Food 4 Thought by Marcia Dixon

Early Church lessons for 21st Century Christians

I’m currently reading the Book of Acts, which provides great insight into the birth and early development of the Church.

Since its miraculous beginnings on the day of Pentecost, in the holy city of Jerusalem, the Church has grown into a worldwide organisation that transforms lives, impacts culture, and provides support to society’s vulnerable, needy and disadvantaged.

The message shared by the Church is a simple one: Jesus died for the sins of humankind, and people need to repent, be baptised and become disciples.

If you get a chance to read through Acts, it will become apparent that the members of the early Church believed unswervingly in the message they preached, lived it wholeheartedly, and were prepared to die for their faith.

There are pockets of the 21st century Church that look like the church depicted in Acts, but if we are honest, living in a capitalist, materialistic, media-driven society can obscure the beauty and authenticity of the Gospel – as does the individualism that pervades much of the western world, and which has caused many Christians to think about the Church in terms of ‘I’ as opposed to ‘we’.

Whilst we can’t go back in time to the birth of the early Church, there is much that the 21st century Church can learn from it.

We live in an age of atheism, scepticism, cynicism and agnosticism yet, as believers, it’s important that we fight our way through the philosophical fog that exists, and clear it, so that we are able to convey the beauty and simplicity of the Gospel message.

If we want to see more people become Christians, we have to be people of faith who pray and believe our prayers will be answered – just like the early Church, who believed in the power of prayer. They also demonstrated love practically, by sharing their possessions, opening their homes, and eating meals together. We must attempt to do the same.

If we want our churches to be the dynamic catalysts for transformation and renewal that God wants them to be, then let’s follow the template laid down by the first generation of believers, taking special note of the words the Apostle John wrote in 1 John 2: “Do not love the world or anything in the world. If anyone loves the world, love for the Father is not in them. For everything in the world—the lust of the flesh, the lust of the eyes, and the pride of life—comes not from the Father but from the world.”

Love for the world means enmity against God; it is the enemy of spreading the Gospel. The reasons the early Church was so successful is because the believers eschewed the world to embrace the Kingdom of God. 21st century Christians must do likewise if we want to see the re-enactment of the book of Acts.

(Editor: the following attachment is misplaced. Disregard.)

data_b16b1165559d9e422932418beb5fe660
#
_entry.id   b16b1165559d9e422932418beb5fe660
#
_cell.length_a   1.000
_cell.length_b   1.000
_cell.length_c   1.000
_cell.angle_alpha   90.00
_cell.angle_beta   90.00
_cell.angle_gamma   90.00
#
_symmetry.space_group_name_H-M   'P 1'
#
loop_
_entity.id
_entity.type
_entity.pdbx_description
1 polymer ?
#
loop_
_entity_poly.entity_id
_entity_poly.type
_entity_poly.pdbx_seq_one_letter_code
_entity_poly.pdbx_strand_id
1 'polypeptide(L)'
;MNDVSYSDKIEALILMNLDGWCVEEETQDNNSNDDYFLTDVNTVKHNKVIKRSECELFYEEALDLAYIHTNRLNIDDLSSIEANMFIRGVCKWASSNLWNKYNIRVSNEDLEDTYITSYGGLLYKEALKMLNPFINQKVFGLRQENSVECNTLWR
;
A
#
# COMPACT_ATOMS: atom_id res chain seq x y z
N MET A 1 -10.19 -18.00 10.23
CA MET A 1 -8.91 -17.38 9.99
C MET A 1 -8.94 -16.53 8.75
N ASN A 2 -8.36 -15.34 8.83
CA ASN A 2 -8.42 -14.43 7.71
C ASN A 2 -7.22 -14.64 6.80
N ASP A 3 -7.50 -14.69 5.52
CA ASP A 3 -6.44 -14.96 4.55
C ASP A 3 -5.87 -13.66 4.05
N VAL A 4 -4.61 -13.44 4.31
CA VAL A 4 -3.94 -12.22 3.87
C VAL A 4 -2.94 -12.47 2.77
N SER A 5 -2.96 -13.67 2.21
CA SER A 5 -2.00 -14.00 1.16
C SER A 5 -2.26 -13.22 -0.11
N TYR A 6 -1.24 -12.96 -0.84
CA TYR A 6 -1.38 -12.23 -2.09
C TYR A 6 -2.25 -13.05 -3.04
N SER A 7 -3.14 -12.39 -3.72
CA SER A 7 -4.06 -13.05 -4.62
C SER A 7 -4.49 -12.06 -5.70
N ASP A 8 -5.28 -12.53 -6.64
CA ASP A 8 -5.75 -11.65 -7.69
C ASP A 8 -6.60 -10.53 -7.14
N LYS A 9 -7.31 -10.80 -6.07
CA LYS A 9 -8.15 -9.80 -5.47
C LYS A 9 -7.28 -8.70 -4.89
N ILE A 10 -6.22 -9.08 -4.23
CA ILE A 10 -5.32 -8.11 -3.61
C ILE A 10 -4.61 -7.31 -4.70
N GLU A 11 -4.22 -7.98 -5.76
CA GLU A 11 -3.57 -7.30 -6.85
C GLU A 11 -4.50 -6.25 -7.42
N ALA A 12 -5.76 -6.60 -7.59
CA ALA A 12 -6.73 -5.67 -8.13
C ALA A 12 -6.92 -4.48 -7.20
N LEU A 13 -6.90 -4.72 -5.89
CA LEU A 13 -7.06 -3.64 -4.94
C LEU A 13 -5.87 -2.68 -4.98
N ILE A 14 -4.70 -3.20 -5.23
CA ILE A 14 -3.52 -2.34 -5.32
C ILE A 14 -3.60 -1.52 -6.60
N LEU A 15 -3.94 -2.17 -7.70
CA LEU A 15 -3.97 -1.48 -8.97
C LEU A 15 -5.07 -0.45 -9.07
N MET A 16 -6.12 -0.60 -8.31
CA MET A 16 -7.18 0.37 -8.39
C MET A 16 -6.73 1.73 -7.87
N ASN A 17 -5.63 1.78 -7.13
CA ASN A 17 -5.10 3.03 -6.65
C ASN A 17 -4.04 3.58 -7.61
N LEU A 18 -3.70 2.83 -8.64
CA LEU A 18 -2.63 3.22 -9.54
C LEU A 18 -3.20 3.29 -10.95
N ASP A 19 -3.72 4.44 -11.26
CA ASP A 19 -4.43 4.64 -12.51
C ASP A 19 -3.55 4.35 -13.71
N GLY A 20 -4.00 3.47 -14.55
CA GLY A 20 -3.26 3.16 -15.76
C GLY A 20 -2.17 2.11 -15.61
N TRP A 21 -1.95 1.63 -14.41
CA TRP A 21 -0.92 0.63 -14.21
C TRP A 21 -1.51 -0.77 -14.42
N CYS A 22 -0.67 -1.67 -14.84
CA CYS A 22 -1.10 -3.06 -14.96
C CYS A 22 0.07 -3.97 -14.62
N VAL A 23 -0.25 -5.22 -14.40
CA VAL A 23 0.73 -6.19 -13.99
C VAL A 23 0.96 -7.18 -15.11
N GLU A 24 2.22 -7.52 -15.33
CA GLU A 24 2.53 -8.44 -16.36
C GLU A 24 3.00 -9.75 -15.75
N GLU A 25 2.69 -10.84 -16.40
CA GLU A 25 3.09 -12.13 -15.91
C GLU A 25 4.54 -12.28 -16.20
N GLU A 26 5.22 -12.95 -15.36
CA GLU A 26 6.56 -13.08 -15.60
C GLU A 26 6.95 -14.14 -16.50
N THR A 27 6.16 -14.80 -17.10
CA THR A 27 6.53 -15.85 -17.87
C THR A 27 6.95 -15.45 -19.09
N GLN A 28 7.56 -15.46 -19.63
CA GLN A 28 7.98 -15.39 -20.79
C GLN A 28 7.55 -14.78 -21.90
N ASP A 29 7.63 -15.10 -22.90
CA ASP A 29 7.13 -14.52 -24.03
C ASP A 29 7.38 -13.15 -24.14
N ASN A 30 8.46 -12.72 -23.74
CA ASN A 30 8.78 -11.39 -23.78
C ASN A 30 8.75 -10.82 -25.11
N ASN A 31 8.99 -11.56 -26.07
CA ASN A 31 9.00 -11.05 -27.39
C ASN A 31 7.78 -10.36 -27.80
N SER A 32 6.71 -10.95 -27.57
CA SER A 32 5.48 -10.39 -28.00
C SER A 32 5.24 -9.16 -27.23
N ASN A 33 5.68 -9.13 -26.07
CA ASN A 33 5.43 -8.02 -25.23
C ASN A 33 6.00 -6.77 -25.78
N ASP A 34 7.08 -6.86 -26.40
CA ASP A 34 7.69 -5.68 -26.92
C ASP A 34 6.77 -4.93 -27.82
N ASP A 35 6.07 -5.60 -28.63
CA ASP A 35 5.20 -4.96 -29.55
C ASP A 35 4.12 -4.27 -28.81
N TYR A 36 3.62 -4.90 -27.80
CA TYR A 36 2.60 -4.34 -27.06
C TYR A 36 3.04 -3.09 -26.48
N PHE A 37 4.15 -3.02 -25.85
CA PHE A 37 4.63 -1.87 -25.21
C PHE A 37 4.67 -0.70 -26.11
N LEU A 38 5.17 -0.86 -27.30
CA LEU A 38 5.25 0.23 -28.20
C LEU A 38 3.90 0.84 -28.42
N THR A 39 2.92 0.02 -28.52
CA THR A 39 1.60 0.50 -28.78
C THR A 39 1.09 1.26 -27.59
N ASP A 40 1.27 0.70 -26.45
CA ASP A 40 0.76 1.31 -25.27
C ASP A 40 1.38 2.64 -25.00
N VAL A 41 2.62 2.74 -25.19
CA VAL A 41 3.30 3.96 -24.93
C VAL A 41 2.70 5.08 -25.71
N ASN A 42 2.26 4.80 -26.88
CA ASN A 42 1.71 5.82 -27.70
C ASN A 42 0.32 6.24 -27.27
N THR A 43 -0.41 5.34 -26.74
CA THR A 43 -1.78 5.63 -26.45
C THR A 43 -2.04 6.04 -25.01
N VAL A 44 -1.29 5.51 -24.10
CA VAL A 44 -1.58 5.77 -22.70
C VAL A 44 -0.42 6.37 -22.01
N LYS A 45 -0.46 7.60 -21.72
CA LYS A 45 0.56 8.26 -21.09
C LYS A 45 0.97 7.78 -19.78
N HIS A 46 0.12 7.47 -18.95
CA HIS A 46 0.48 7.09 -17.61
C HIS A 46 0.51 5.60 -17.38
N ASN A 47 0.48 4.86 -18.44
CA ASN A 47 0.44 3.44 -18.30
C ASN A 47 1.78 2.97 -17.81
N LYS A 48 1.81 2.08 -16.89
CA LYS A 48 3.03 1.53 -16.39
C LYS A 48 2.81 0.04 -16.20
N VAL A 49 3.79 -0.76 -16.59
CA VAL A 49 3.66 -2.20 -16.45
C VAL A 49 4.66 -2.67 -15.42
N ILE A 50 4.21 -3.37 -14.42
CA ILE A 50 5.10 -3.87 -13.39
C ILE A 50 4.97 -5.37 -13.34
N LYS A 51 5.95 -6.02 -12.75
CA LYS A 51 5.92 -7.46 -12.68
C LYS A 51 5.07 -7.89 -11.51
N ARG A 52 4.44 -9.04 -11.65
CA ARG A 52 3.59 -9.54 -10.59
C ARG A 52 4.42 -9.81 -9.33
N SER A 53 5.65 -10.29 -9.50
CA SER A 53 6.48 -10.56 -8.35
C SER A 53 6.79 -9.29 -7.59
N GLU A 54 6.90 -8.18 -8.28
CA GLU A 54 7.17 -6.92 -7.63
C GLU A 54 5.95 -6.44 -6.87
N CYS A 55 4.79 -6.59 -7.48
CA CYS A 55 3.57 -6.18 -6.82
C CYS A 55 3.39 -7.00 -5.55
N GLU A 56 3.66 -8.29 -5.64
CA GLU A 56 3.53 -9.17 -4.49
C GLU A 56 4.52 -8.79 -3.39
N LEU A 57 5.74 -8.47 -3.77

Confound the critics and pursue your calling

During the course of my Christian journey, I have encountered too many people who have allowed critics to stop them from fulfilling their God-given purpose.

Criticism isn’t pleasant and, even if true and constructive, it is more often negative and prompted by the devil. No one should allow criticism to cause them to stop pursuing their goals, particularly any God-given goals.

There are huge swathes of people living in regret because they gave up a pastorate, or stepped down from leading a ministry, or stopped playing a prominent role in the church due to negative criticism. They have come to their senses and realised they should have continued in their calling – despite the critics.

So, if you are facing criticism, never quit. Don’t allow the critics to succeed in derailing you. If you are walking in your purpose, stay at your post until God tells you it’s time to go. Don’t allow yourself to become distracted or diverted.

If criticism is discouraging you, there are steps you can take to overcome it. Pray to God for strength. Encourage your spirit through reading His Word. Get some cheerleaders on your side, and keep on keeping on.

God wants you to fulfil your assignment, so when you feel like giving up and giving in to your critics, remember the Author and Finisher of your faith, who wants you to complete your task, and to finish strong.

Let’s do something! 

If you are a leader, or have any level of influence within your church, I would implore you to organise youth activities that not only spiritually empower our youth, but also help them deal with the challenges of being Black and young in British society.

At the time of writing, over 10 people – the majority teenagers – have been stabbed to death in London. These spate of killings serve as a reminder of the challenges our young people face.

It’s important we do all we can to make our communities safe for our young people – whatever is necessary.

It could include running a youth club; organising life skills classes; hosting a youth outreach; providing mediation between warring gangs, or counselling for troubled youth.

There’s so much we can do for our young people to make a positive impact in their lives and to make their world safer, but in order to do so, we must be intentional about it.

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